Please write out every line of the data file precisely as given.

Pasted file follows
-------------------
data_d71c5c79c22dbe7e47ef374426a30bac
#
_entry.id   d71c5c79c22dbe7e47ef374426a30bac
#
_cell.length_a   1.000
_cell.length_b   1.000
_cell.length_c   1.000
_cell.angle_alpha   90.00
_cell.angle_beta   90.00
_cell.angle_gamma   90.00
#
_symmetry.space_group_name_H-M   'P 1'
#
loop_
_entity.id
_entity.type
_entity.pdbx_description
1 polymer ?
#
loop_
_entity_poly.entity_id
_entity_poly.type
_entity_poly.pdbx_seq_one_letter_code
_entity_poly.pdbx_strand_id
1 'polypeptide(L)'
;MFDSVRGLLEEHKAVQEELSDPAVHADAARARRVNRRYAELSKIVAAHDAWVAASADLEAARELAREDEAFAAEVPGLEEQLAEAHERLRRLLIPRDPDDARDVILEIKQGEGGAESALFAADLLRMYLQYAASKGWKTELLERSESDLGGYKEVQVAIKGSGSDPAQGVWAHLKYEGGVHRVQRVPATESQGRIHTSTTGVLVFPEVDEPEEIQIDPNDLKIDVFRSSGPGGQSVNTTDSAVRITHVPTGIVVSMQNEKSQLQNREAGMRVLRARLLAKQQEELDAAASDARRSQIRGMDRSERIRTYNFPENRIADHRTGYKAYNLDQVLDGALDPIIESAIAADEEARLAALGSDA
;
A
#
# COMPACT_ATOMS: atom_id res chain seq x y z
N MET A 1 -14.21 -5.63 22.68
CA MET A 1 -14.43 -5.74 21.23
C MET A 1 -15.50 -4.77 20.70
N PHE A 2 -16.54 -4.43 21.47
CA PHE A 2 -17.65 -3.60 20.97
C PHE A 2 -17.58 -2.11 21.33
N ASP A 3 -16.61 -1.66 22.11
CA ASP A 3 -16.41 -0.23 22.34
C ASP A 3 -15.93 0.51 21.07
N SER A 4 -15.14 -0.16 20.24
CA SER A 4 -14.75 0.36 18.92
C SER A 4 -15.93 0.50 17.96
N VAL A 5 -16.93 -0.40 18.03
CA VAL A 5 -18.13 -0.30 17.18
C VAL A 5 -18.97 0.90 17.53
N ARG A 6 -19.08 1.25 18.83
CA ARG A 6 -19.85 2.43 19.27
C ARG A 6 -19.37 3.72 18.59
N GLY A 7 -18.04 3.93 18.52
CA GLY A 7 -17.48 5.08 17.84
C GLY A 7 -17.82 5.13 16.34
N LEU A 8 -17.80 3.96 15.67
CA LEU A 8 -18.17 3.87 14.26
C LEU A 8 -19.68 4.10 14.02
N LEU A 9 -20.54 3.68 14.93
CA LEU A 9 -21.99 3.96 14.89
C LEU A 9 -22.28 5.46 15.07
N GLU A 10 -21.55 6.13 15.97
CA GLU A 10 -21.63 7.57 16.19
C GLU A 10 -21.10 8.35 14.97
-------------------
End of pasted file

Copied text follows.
data_d71c5c79c22dbe7e47ef374426a30bac
#
_entry.id   d71c5c79c22dbe7e47ef374426a30bac
#
_cell.length_a   1.000
_cell.length_b   1.000
_cell.length_c   1.000
_cell.angle_alpha   90.00
_cell.angle_beta   90.00
_cell.angle_gamma   90.00
#
_symmetry.space_group_name_H-M   'P 1'
#
loop_
_entity.id
_entity.type
_entity.pdbx_description
1 polymer ?
#
loop_
_entity_poly.entity_id
_entity_poly.type
_entity_poly.pdbx_seq_one_letter_code
_entity_poly.pdbx_strand_id
1 'polypeptide(L)'
;MFDSVRGLLEEHKAVQEELSDPAVHADAARARRVNRRYAELSKIVAAHDAWVAASADLEAARELAREDEAFAAEVPGLEEQLAEAHERLRRLLIPRDPDDARDVILEIKQGEGGAESALFAADLLRMYLQYAASKGWKTELLERSESDLGGYKEVQVAIKGSGSDPAQGVWAHLKYEGGVHRVQRVPATESQGRIHTSTTGVLVFPEVDEPEEIQIDPNDLKIDVFRSSGPGGQSVNTTDSAVRITHVPTGIVVSMQNEKSQLQNREAGMRVLRARLLAKQQEELDAAASDARRSQIRGMDRSERIRTYNFPENRIADHRTGYKAYNLDQVLDGALDPIIESAIAADEEARLAALGSDA
;
A
#
# COMPACT_ATOMS: atom_id res chain seq x y z
N MET A 1 -14.21 -5.63 22.68
CA MET A 1 -14.43 -5.74 21.23
C MET A 1 -15.50 -4.77 20.70
N PHE A 2 -16.54 -4.43 21.47
CA PHE A 2 -17.65 -3.60 20.97
C PHE A 2 -17.58 -2.11 21.33
N ASP A 3 -16.61 -1.66 22.11
CA ASP A 3 -16.41 -0.23 22.34
C ASP A 3 -15.93 0.51 21.07
N SER A 4 -15.14 -0.16 20.24
CA SER A 4 -14.75 0.36 18.92
C SER A 4 -15.93 0.50 17.96
N VAL A 5 -16.93 -0.40 18.03
CA VAL A 5 -18.13 -0.30 17.18
C VAL A 5 -18.97 0.90 17.53
N ARG A 6 -19.08 1.25 18.83
CA ARG A 6 -19.85 2.43 19.27
C ARG A 6 -19.37 3.72 18.59
N GLY A 7 -18.04 3.93 18.52
CA GLY A 7 -17.48 5.08 17.84
C GLY A 7 -17.82 5.13 16.34
N LEU A 8 -17.80 3.96 15.67
CA LEU A 8 -18.17 3.87 14.26
C LEU A 8 -19.68 4.10 14.02
N LEU A 9 -20.54 3.68 14.93
CA LEU A 9 -21.99 3.96 14.89
C LEU A 9 -22.28 5.46 15.07
N GLU A 10 -21.55 6.13 15.97
CA GLU A 10 -21.63 7.57 16.19
C GLU A 10 -21.10 8.35 14.97